Saturday, September 21, 2013

"You're Not From Omaha, Are You?"

I am not from Omaha. I get the "Where are you from?" question all the time, but typically only after I open my mouth and the accent gives me away. Today I got it before I spoke, which was kind of satisfying knowing my manner of dress stands out from the crowd.

I'm enjoying growing older. Sure, there's the usual aging stuff I could do without (Three flights of stairs in this house...what was I thinking?!) but it is liberating to do as I please without worry. I'm not interested in recapturing my youth, or hiding my age. If I want to wear a silly hat, or outrageous shoes, I do it.

Just around the corner from where I live, there's a cosmetic surgery office with the most awful electronic billboard. Stuck at a light on Dodge Street, I can be treated to a flashing sign offering a, "Mommy Makeover", and then see the image of an anime-style cartoon woman in a bikini that is little more than boobs and a tiny waist. "Your bikini is ready...are you?" it asks. It isn't even a real woman, it is a grotesque distortion of a woman's features. If I want to wear a bikini I will, and anyone that doesn't want to look can turn away. Trust me, no one is looking at anyone our age, so go ahead and wear the bikini sans plastic surgery-buy yourself something you want instead.

I suppose that's why I stand out, I don't give a shit about perfecting myself. Maybe, if the dress really requires it for era authenticity, I will give in and wear a girdle. But to look thinner? Good god no. When I was younger I worked in the foundations department at Filene's in Boston. It was the saddest job I ever held. Skinny, bony, women in their middle age would come in and buy these horrible contraptions (This was the era before Spanx) spanning from bustline to thighs, complaining they were getting fat. You couldn't reason with them, so I sold the torturous  undergarments and went home each evening feeling terrible. Boobs sag, waistlines spread. Even the most athletic will see changes in their bodies because they are aging. A boob lift and liposuction isn't going to change reality-at least not my reality.

I was at the thrift store trying on a pair of thigh high leopard print boots (!) when a woman my age caught my eye.
"Hey, that's the privilege of getting older, you can wear the crazy boots without trying to look sexy." I said. I bought the boots. A few aisles over she ran into me again as I was checking out a leather skirt. We both laughed. I bought that skirt as well, because I can wear it in my own kooky way.

No, I'm not from Omaha, but I've been in Nebraska long enough to know there's more than a bit of social pressure on women to look a certain way. The height of this was when everyone got the same haircut that looked all chopped in layers at the back. It is a terrible haircut, made worse by foil streaking, but everywhere I went, I noticed it. I don't know about you, but I don't really want to look like everyone else. If that sets me aside as an outsider, that's fine and dandy. There's enough conformity in the world already where you don't have a choice. Putting on a crazy hat and some fancy shoes is an easy call. I mean, Thigh high leopard print boots people-if I hadn't bought them some drag queen would have. The queens get all the great shoes in large sizes at the thrift store. For once, my big fat feet got there first.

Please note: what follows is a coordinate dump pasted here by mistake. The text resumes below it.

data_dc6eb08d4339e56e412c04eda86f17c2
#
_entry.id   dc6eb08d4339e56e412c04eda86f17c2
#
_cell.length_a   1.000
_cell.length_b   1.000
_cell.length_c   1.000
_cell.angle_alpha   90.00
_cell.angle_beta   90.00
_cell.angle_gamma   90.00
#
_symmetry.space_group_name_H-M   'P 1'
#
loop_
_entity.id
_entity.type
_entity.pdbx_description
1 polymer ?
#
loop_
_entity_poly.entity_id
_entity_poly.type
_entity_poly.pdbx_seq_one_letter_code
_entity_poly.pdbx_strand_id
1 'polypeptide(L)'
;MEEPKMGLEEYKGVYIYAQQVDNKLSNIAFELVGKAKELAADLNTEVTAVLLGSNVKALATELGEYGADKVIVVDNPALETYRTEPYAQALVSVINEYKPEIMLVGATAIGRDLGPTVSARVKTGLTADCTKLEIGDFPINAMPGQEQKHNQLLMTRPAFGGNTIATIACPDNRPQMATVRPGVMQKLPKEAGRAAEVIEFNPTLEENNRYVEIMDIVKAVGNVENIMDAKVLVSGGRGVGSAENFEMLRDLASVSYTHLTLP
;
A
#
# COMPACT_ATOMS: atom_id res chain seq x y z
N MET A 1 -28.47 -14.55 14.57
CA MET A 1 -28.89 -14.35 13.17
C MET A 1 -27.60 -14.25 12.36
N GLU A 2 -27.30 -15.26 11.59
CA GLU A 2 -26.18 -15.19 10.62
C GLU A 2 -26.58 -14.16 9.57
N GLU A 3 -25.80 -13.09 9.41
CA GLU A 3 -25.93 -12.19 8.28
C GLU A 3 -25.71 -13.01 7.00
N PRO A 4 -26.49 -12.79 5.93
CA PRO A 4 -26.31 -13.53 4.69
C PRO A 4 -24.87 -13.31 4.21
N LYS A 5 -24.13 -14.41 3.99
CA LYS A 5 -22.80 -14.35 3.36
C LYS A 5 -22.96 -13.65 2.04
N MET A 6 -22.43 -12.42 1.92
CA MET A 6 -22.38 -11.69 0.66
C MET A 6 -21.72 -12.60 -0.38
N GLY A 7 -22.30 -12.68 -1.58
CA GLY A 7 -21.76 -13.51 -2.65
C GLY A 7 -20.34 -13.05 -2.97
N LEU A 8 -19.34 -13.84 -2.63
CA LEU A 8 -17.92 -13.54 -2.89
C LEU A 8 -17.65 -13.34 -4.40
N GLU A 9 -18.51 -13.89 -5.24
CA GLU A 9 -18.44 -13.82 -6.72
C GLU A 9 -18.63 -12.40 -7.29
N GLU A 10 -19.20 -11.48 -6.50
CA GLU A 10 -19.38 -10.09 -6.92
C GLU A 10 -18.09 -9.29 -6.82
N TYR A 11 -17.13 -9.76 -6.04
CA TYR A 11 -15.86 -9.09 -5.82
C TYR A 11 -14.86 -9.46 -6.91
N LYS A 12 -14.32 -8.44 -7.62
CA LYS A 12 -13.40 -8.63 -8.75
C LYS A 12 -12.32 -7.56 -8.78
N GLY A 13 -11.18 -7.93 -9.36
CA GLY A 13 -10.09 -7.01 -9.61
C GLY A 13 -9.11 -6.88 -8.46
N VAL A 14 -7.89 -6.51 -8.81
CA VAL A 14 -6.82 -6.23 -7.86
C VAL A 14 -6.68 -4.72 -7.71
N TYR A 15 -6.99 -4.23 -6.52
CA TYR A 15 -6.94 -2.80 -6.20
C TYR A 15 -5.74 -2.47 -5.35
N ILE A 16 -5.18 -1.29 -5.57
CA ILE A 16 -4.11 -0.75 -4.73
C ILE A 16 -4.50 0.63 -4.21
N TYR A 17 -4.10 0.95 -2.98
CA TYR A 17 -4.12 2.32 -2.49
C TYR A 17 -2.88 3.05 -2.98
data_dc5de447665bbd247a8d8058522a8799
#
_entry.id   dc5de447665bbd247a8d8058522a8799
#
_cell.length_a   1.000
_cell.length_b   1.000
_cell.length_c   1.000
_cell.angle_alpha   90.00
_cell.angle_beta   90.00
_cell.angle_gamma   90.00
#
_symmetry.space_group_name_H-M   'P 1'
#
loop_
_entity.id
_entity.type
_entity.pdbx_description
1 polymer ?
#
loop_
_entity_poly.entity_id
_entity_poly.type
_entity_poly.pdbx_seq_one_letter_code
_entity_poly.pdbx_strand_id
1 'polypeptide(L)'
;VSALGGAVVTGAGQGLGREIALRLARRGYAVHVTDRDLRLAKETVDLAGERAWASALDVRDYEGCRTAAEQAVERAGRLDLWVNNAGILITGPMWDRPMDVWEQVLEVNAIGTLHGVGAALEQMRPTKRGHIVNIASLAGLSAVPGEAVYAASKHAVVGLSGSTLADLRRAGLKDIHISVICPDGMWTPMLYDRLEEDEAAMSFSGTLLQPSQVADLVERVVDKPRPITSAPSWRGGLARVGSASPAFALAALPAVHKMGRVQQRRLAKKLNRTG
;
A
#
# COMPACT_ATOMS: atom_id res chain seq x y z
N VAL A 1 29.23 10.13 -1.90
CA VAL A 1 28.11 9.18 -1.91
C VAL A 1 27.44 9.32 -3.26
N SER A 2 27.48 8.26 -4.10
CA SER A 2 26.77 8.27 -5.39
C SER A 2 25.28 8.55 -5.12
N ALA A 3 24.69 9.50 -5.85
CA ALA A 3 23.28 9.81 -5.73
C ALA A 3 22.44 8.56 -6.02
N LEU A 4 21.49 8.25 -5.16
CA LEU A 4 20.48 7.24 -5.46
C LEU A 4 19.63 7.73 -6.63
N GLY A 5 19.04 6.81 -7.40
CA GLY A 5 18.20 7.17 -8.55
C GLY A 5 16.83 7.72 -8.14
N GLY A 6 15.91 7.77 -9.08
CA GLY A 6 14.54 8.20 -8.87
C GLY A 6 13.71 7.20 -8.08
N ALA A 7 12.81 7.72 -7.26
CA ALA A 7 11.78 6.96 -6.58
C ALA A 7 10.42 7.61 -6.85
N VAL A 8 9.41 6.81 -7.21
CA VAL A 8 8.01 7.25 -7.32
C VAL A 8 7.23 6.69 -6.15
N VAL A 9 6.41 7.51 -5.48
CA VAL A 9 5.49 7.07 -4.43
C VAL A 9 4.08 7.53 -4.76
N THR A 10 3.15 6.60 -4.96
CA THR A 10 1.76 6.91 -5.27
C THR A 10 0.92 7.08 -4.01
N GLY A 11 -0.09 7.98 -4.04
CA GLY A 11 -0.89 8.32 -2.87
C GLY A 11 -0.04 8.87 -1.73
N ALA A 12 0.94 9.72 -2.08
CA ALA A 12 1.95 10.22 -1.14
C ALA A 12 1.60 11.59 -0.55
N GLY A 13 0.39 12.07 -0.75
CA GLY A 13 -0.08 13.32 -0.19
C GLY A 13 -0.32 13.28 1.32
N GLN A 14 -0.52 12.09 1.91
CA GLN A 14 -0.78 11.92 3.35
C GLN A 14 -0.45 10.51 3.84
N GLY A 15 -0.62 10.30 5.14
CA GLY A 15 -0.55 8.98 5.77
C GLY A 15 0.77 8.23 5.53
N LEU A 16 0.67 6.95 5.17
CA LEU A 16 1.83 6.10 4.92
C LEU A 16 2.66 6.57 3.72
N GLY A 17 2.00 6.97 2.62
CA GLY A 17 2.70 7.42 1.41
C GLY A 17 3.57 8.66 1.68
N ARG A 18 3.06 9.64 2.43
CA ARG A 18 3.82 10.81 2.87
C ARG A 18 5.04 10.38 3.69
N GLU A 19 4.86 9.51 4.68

I'm only sorry I didn't have this sense and confidence when I was younger. Could have saved quite a bit of unhappiness along the way.


Janice said...

The notion of conforming in my world has always stemmed from the public school system. I know, I'm combining a few of your recent posts into one comment. In the public school system if a child is somewhat off the beaten path in their hair, clothes, make-up, they become socially shunned by students and teachers alike. Even worse, parents who do not conform to a certain "look". Self expression through appearance is not appreciated in my neck of the woods.

Janice said...

The public school system does not appreciate self expression through appearance. Just try showing up to parent teacher meeting wearing something that is off the beaten path. The chatter among the teachers will socially stifle your child and make the family outcasts. Layer your damn hair, get a few highlights, shop only at Kohl's and don't you dare wear black or someone will accuse you of some heinous existence. Such is the world in small town America.

Goody said...

It seems so strange, having lived through the 60's/70's when everyone was doing their own thing, to swing so far back in the other direction. Remember when your teachers wanted students to be creative? That would probably get you on some damn blacklist now. I think school, both public and private is harder on the parents than the children. All that nonsense of how you present yourself-I mean, didn't anyone see Serial Mom? Just because you're wearing a twinset and pack away the white shoes after labour day doesn't make you normal. I wouldn't point that out at a parent/teacher meeting. John Waters movies probably wouldn't work as a reference point.

And then, you have to worry they'll call in the social workers.

Think about the language we use today. *Compliance.* You are not in compliance! Combined with the Orwellian way everyone is tracked, why not just hang out the banners ordering, "Obey!" Don't draw attention to yourself.

I think you almost have to dress so over the top that it intimidates people. Wild hair colours, visible tattoos, piercings-around here that would come off as "arty" and largely, those people get left alone because they seem like the sort of people that read books.

Small town America has always been kind of mean in that way. We like to think of it as Our Town, but we get Dogville.